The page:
Antique oddities target new collectors

(CNN)A pair of mammoth-tusk Chukchi snow goggles, an allosaurus dinosaur skull and a self portrait fragment from the sculptor Jamie Salmon are some of the eccentric offerings going under the hammer at Sotheby’s Hong Kong Curiosity III auction at the Hong Kong Convention & Exhibition Centre on April 4.

Now in its third incarnation, the auction format was inspired by the curiosity cabinets of the 16th century, which housed encyclopedic collections of objects — religious relics, preserved animals, precious gems, objets d’art — that were precursors to museums.
With estimated value of $6.4 million, the 76 lots that make up the auction bring together objects from the Jurassic Period to the present day and span a wide geographical space from the Siberian tundra to Egypt. The improbable array of items illustrates how Sotheby’s is encouraging existing clients to get more creative with their collections.
    “A lot of collectors in Asia are still consigned to one area of collecting, such as Chinese painting, and with ‘Curiosity,’ we’re trying to promote a more eclectic style of collecting and encourage collectors to be more sensitive to antiquities, say, or African art,” says Nicholas Chow, deputy chairman of Sotheby’s Asia, and international head and chairman of the Chinese works of art department.
    Inspired by the aesthetics of an early surrealist movie, Chow shot a minute-long Super 8 film to promote the auction, which has received around 40,000 hits across various online platforms including Instagram and Weibo.

    Auction highlights

    One of the lots Chow is particularly excited about is the Chukchi snow goggles, which would have belonged to a wealthy native of the Northern Siberian tundra.
    “They were probably made 200 years ago, and are one of the very earliest examples of sunglasses. They’re crafted from mammoth ivory from tusk found in the permafrost and are incredibly streamlined. Aesthetically they’re not rooted in space or time, and that makes them quite extraordinary.”
    Another piece that has made a big impression on Chow is the Bamana statue from Mali, a standing female figure with an ethereal quality that dates to the 15th or 16th century.
    “A colleague helped me find me this in Paris from a very grand collector of contemporary art who was intrigued by what we were putting together and willing to consign one important piece.”
    A lot of the discoveries were due to serendipity, he adds.
    “In London, I met a collector of Chinese art with a cabinet of curiosity, and he consigned a Roman marble bust that made the cover of the auction catalogue. There’s another bust, a torso of a man that’s so withered it looks like a Chinese scholar’s rock; all that wear and abrasion has made the piece appear very abstract.”

    Targeting younger buyers

    In addition to encouraging collectors to extend their repertoire, Sotheby’s is targeting millennials with celebrity collaborations. K-pop icon T.O.P, who has everyone from Rudolf Stingel to Jina Park in his collection, curated a contemporary art evening sale, #TTTOP, last October.
    It represented the highest-value sale of Western contemporary art ever held during a major auction series in Hong Kong, realizing more $17.4 million (HKD$136 million).
    “As he’s a collector of contemporary art, T.O.P has a strong relationship with one of our specialists here so that’s how it came about. It was hugely successful in terms of publicity — the social media exposure was off the charts. Collaborations are a great draw for people, and we’d definitely look at doing a similar auction again,” says Chow.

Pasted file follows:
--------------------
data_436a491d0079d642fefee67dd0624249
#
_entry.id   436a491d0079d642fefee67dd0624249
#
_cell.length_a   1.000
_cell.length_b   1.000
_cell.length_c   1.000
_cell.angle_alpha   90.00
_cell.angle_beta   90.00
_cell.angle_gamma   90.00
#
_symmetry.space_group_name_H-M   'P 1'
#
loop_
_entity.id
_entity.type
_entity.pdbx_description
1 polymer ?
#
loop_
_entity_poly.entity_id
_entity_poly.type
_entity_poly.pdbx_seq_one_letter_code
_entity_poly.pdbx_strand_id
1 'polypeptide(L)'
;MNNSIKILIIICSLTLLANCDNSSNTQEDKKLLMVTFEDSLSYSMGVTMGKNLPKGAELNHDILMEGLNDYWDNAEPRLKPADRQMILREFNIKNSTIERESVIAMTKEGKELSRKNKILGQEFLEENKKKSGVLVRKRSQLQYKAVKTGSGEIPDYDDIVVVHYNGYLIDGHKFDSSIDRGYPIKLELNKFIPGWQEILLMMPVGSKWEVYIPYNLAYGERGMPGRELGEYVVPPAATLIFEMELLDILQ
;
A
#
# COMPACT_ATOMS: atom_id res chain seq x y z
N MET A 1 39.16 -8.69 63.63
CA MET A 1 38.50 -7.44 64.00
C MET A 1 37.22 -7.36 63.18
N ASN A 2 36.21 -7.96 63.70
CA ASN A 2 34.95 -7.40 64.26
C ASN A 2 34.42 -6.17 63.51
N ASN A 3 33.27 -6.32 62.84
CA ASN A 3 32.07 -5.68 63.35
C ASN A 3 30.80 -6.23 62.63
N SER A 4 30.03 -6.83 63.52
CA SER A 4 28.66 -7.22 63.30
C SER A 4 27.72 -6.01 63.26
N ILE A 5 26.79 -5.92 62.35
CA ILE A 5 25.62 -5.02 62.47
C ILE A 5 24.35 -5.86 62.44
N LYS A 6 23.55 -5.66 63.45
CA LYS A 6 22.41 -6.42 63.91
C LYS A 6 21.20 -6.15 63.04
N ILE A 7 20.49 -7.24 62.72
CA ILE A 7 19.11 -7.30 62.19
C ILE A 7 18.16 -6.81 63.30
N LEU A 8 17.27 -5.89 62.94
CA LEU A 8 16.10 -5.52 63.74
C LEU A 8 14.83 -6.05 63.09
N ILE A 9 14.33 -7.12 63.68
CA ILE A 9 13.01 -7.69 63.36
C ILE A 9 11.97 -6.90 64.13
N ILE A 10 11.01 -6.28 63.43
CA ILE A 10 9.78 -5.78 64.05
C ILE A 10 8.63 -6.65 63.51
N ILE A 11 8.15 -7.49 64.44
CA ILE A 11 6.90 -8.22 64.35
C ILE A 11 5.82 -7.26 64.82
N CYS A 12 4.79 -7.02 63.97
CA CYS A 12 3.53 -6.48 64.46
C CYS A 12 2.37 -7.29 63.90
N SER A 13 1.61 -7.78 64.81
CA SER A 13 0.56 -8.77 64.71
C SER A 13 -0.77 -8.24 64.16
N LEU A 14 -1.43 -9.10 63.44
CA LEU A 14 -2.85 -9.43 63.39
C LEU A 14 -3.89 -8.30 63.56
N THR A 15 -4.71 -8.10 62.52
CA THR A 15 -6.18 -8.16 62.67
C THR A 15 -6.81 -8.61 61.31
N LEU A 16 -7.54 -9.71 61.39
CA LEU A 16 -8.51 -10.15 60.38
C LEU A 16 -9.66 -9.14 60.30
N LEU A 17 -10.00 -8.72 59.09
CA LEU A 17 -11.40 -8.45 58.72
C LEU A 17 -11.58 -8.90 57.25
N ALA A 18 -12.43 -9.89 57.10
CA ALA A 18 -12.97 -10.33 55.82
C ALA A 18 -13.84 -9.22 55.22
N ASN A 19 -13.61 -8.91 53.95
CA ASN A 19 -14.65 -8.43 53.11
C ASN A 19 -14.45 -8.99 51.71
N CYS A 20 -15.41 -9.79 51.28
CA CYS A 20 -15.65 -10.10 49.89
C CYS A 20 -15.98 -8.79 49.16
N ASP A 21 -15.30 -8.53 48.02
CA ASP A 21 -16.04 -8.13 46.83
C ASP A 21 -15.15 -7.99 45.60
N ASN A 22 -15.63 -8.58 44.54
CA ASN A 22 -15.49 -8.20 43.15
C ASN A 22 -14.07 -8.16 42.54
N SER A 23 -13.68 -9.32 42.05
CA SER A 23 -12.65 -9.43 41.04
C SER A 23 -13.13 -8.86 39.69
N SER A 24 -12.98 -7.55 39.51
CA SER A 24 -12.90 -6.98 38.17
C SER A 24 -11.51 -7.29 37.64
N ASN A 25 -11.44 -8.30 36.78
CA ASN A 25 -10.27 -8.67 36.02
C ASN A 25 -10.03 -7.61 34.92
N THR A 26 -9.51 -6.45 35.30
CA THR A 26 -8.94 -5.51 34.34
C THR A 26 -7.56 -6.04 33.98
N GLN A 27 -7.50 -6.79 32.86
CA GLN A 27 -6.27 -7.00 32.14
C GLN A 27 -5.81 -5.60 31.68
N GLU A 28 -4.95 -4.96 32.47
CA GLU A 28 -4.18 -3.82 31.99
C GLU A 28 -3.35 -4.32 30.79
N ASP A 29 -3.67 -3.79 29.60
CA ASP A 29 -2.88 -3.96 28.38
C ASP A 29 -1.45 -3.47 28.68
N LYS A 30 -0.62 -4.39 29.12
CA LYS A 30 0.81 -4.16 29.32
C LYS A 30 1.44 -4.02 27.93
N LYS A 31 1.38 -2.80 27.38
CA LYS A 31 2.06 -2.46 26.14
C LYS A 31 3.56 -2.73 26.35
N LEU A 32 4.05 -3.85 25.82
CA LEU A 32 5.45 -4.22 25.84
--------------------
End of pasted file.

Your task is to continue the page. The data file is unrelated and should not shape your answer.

A new state for traditional auctions

    Hosting more unusual lots and departing from the traditional auction format is a tactic all the major auction houses have employed as they attempt to keep themselves relevant.
    Since 2013, Christie’s has held an annual sale, “Out of the Ordinary,” that has previously seen everything from a taxidermy specimen of a two-headed lamb that fetched $16,320 to a lifesize waxwork figure of Sigmund Freud that sold for $9,600 at auction.
    Introduced in 2008 to offer the finest examples in collecting categories across the traditional decorative arts including silver, porcelain and clocks, Christie’s “Exceptional Sale” made waves in Paris last September by selling the gun that poet Paul Verlaine almost shot his lover Arthur Rimbaud with in 1873. It fetched $460,000 (435,000 euros) — almost seven times its estimate.
    Like Sotheby’s, Phillips is also attempting to encourage its clients to take a more holistic approach to collecting.
    Jonathan Crockett, Phillips’ head of 20th century and contemporary art and deputy chairman for Asia, says, “We’re making things as relevant as possible to today’s collecting community by engaging the younger generation on Instagram, who are discovering art online from the very first time and buying with us. We like to promote collection categories across the board — younger collectors might start off buying photography then move onto fine art. We don’t want to categorise them as just photography collectors, or art collectors.”
    So if the weird and the wonderful appeals, why not bag a wax anatomical model of a head or a Songye chief’s ceremonial judgement thorn crown? There’s no reason why you can’t position it among your cutting edge contemporary art collection.
    Curiosity III is on display at the Hong Kong Exhibition Centre from 31 March. The auction will take place on 4 April.

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